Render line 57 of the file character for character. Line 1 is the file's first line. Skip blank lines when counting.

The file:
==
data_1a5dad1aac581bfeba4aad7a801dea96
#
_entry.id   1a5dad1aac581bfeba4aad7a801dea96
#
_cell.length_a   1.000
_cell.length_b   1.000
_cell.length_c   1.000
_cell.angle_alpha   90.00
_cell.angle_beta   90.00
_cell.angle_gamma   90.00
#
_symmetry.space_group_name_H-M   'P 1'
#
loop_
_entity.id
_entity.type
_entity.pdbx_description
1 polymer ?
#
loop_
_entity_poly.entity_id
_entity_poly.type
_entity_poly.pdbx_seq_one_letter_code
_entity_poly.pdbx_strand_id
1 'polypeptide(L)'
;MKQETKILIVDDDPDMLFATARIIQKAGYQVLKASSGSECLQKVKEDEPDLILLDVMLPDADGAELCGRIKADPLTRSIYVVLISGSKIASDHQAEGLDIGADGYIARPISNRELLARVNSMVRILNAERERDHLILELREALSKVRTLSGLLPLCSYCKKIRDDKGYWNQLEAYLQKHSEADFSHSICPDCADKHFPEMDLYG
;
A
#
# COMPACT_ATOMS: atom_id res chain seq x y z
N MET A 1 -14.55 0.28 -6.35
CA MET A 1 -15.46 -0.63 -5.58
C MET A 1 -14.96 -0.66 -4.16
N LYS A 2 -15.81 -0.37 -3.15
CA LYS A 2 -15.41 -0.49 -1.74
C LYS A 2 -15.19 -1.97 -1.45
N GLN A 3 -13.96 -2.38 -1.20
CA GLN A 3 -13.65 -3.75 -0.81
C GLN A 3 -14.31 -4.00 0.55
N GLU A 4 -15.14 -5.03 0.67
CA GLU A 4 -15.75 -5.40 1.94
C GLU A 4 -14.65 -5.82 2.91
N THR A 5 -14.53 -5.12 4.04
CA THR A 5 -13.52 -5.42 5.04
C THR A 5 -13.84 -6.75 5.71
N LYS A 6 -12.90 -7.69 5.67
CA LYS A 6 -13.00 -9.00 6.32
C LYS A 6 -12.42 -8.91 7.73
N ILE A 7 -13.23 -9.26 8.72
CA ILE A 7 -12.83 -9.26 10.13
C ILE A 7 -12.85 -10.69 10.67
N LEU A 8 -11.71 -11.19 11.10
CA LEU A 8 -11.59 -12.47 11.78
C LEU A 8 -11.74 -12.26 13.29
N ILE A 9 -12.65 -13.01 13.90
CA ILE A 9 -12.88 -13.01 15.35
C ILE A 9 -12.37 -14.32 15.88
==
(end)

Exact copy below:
C ILE A 9 -12.37 -14.32 15.88